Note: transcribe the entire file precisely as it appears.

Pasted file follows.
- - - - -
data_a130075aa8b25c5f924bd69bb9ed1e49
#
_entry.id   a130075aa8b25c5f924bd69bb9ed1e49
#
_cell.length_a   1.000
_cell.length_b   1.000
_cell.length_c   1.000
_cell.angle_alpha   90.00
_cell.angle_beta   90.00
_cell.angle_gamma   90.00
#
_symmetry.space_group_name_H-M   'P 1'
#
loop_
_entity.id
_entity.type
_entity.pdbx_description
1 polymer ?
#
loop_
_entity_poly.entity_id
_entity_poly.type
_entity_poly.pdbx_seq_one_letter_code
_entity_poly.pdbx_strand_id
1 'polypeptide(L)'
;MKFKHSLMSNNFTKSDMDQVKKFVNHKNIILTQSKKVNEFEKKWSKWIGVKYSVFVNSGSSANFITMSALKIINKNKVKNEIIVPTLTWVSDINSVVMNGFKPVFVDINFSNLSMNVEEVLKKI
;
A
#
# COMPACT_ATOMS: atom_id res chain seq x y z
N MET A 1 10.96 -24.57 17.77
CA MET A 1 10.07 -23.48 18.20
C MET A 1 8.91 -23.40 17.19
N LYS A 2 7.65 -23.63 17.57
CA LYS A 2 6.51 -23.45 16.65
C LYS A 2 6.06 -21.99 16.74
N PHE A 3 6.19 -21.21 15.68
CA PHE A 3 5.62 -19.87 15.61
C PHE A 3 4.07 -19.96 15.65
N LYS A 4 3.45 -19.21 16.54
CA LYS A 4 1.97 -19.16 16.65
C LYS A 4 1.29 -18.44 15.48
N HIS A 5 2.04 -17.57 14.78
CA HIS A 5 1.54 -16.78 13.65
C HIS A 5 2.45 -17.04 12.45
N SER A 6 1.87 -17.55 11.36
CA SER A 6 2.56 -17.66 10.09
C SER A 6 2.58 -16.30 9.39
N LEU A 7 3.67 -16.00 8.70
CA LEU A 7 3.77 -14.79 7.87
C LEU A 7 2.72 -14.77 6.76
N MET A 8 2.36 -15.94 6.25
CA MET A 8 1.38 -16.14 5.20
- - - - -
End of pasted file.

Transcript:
data_a130075aa8b25c5f924bd69bb9ed1e49
#
_entry.id   a130075aa8b25c5f924bd69bb9ed1e49
#
_cell.length_a   1.000
_cell.length_b   1.000
_cell.length_c   1.000
_cell.angle_alpha   90.00
_cell.angle_beta   90.00
_cell.angle_gamma   90.00
#
_symmetry.space_group_name_H-M   'P 1'
#
loop_
_entity.id
_entity.type
_entity.pdbx_description
1 polymer ?
#
loop_
_entity_poly.entity_id
_entity_poly.type
_entity_poly.pdbx_seq_one_letter_code
_entity_poly.pdbx_strand_id
1 'polypeptide(L)'
;MKFKHSLMSNNFTKSDMDQVKKFVNHKNIILTQSKKVNEFEKKWSKWIGVKYSVFVNSGSSANFITMSALKIINKNKVKNEIIVPTLTWVSDINSVVMNGFKPVFVDINFSNLSMNVEEVLKKI
;
A
#
# COMPACT_ATOMS: atom_id res chain seq x y z
N MET A 1 10.96 -24.57 17.77
CA MET A 1 10.07 -23.48 18.20
C MET A 1 8.91 -23.40 17.19
N LYS A 2 7.65 -23.63 17.57
CA LYS A 2 6.51 -23.45 16.65
C LYS A 2 6.06 -21.99 16.74
N PHE A 3 6.19 -21.21 15.68
CA PHE A 3 5.62 -19.87 15.61
C PHE A 3 4.07 -19.96 15.65
N LYS A 4 3.45 -19.21 16.54
CA LYS A 4 1.97 -19.16 16.65
C LYS A 4 1.29 -18.44 15.48
N HIS A 5 2.04 -17.57 14.78
CA HIS A 5 1.54 -16.78 13.65
C HIS A 5 2.45 -17.04 12.45
N SER A 6 1.87 -17.55 11.36
CA SER A 6 2.56 -17.66 10.09
C SER A 6 2.58 -16.30 9.39
N LEU A 7 3.67 -16.00 8.70
CA LEU A 7 3.77 -14.79 7.87
C LEU A 7 2.72 -14.77 6.76
N MET A 8 2.36 -15.94 6.25
CA MET A 8 1.38 -16.14 5.20